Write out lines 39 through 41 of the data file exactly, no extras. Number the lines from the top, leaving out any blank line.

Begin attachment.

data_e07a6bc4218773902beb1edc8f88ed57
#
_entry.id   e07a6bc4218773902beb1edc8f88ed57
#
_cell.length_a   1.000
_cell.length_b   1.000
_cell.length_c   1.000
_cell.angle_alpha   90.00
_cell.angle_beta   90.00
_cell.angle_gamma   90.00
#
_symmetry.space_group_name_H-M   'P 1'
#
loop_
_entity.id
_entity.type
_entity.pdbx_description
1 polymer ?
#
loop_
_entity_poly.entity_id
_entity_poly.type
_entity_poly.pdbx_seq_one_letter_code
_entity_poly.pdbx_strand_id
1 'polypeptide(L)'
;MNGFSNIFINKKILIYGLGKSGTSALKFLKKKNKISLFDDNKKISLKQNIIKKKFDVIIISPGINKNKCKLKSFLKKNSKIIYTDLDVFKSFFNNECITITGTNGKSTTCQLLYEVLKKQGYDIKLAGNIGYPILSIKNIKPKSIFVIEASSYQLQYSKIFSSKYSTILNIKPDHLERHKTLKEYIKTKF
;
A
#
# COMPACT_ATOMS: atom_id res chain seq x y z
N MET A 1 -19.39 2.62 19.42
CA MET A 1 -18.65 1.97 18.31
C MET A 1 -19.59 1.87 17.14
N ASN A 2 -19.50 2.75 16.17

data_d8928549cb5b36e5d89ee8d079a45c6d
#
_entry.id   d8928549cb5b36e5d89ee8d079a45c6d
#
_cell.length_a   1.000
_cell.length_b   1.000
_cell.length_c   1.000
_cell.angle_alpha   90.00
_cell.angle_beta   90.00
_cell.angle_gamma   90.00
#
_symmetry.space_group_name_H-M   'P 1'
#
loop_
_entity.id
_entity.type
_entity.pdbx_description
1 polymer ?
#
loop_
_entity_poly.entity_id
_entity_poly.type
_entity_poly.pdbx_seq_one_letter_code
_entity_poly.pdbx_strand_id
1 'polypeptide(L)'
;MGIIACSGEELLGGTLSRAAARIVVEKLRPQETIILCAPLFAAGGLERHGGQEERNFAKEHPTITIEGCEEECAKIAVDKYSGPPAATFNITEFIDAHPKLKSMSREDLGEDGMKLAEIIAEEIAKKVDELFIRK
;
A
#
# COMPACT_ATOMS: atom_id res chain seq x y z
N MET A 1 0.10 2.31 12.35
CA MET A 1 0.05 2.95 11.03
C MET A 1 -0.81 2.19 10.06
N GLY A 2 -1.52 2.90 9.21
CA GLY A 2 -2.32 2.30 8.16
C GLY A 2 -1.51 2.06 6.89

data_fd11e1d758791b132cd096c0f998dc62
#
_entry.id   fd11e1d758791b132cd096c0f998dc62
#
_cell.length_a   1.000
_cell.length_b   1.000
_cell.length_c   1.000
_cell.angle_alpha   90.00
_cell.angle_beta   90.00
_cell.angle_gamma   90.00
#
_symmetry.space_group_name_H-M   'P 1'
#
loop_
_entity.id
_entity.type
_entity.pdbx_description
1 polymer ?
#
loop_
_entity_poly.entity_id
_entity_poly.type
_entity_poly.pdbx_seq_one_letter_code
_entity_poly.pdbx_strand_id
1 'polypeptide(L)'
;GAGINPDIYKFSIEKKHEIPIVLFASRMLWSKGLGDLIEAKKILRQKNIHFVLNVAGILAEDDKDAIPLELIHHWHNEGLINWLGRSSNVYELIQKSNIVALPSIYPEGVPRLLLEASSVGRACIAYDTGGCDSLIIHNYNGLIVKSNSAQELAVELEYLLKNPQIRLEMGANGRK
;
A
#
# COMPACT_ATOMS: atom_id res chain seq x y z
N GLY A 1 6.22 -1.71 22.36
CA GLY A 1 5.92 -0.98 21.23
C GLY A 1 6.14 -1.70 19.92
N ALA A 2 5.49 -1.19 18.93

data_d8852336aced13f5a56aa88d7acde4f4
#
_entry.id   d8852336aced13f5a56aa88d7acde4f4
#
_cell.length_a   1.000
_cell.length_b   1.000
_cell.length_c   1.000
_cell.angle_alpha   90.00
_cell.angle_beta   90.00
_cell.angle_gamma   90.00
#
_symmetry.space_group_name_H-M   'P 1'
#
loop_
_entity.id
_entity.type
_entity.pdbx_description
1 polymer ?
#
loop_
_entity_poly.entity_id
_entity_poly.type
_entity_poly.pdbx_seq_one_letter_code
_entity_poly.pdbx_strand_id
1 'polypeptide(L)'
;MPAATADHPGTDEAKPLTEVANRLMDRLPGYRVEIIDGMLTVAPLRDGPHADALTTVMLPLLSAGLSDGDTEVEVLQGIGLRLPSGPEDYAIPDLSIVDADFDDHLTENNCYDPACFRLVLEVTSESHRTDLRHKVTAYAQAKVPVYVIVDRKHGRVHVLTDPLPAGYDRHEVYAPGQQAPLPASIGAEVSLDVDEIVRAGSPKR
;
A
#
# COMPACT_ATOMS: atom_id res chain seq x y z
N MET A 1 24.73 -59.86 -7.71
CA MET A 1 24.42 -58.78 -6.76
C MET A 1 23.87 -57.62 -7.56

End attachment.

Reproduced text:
_cell.length_a   1.000
_cell.length_b   1.000
_cell.length_c   1.000